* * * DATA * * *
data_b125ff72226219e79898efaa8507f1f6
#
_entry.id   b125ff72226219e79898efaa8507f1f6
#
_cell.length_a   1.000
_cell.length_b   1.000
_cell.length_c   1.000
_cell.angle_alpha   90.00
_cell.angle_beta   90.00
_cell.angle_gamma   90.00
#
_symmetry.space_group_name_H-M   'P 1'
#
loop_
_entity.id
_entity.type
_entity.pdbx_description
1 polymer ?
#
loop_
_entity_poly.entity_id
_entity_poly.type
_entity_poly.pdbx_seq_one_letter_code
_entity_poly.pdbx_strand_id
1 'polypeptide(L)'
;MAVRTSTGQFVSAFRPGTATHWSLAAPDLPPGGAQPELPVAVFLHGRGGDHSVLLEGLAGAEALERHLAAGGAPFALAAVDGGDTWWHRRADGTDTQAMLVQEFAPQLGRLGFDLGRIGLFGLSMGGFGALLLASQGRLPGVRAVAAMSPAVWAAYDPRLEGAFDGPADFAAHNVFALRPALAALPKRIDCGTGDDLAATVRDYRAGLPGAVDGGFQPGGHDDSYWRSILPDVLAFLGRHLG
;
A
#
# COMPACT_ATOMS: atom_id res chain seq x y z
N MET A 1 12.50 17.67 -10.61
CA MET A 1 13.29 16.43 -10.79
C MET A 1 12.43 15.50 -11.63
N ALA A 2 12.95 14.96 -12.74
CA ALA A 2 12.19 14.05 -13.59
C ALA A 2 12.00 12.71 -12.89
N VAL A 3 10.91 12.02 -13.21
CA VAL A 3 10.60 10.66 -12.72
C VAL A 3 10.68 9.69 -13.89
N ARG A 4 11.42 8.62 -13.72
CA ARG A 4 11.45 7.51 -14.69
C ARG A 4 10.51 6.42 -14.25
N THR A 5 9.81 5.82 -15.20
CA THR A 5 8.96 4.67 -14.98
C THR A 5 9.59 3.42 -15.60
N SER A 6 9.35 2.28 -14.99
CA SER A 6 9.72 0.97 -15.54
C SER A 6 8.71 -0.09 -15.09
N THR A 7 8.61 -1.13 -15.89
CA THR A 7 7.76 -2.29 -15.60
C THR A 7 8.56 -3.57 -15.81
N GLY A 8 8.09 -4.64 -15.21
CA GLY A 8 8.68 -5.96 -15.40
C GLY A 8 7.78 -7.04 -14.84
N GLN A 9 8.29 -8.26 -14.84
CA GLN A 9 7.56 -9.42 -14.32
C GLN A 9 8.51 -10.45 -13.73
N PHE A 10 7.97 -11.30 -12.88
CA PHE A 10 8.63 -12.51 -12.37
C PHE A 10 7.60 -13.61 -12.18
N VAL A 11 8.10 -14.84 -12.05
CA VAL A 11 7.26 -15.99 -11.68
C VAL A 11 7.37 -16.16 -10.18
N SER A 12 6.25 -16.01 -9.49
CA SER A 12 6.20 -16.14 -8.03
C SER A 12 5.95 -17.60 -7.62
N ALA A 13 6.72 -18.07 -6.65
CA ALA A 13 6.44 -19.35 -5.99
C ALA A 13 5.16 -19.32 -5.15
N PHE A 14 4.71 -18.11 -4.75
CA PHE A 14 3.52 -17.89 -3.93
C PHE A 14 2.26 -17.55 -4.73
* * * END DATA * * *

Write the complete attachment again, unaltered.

data_b125ff72226219e79898efaa8507f1f6
#
_entry.id   b125ff72226219e79898efaa8507f1f6
#
_cell.length_a   1.000
_cell.length_b   1.000
_cell.length_c   1.000
_cell.angle_alpha   90.00
_cell.angle_beta   90.00
_cell.angle_gamma   90.00
#
_symmetry.space_group_name_H-M   'P 1'
#
loop_
_entity.id
_entity.type
_entity.pdbx_description
1 polymer ?
#
loop_
_entity_poly.entity_id
_entity_poly.type
_entity_poly.pdbx_seq_one_letter_code
_entity_poly.pdbx_strand_id
1 'polypeptide(L)'
;MAVRTSTGQFVSAFRPGTATHWSLAAPDLPPGGAQPELPVAVFLHGRGGDHSVLLEGLAGAEALERHLAAGGAPFALAAVDGGDTWWHRRADGTDTQAMLVQEFAPQLGRLGFDLGRIGLFGLSMGGFGALLLASQGRLPGVRAVAAMSPAVWAAYDPRLEGAFDGPADFAAHNVFALRPALAALPKRIDCGTGDDLAATVRDYRAGLPGAVDGGFQPGGHDDSYWRSILPDVLAFLGRHLG
;
A
#
# COMPACT_ATOMS: atom_id res chain seq x y z
N MET A 1 12.50 17.67 -10.61
CA MET A 1 13.29 16.43 -10.79
C MET A 1 12.43 15.50 -11.63
N ALA A 2 12.95 14.96 -12.74
CA ALA A 2 12.19 14.05 -13.59
C ALA A 2 12.00 12.71 -12.89
N VAL A 3 10.91 12.02 -13.21
CA VAL A 3 10.60 10.66 -12.72
C VAL A 3 10.68 9.69 -13.89
N ARG A 4 11.42 8.62 -13.72
CA ARG A 4 11.45 7.51 -14.69
C ARG A 4 10.51 6.42 -14.25
N THR A 5 9.81 5.82 -15.20
CA THR A 5 8.96 4.67 -14.98
C THR A 5 9.59 3.42 -15.60
N SER A 6 9.35 2.28 -14.99
CA SER A 6 9.72 0.97 -15.54
C SER A 6 8.71 -0.09 -15.09
N THR A 7 8.61 -1.13 -15.89
CA THR A 7 7.76 -2.29 -15.60
C THR A 7 8.56 -3.57 -15.81
N GLY A 8 8.09 -4.64 -15.21
CA GLY A 8 8.68 -5.96 -15.40
C GLY A 8 7.78 -7.04 -14.84
N GLN A 9 8.29 -8.26 -14.84
CA GLN A 9 7.56 -9.42 -14.32
C GLN A 9 8.51 -10.45 -13.73
N PHE A 10 7.97 -11.30 -12.88
CA PHE A 10 8.63 -12.51 -12.37
C PHE A 10 7.60 -13.61 -12.18
N VAL A 11 8.10 -14.84 -12.05
CA VAL A 11 7.26 -15.99 -11.68
C VAL A 11 7.37 -16.16 -10.18
N SER A 12 6.25 -16.01 -9.49
CA SER A 12 6.20 -16.14 -8.03
C SER A 12 5.95 -17.60 -7.62
N ALA A 13 6.72 -18.07 -6.65
CA ALA A 13 6.44 -19.35 -5.99
C ALA A 13 5.16 -19.32 -5.15
N PHE A 14 4.71 -18.11 -4.75
CA PHE A 14 3.52 -17.89 -3.93
C PHE A 14 2.26 -17.55 -4.73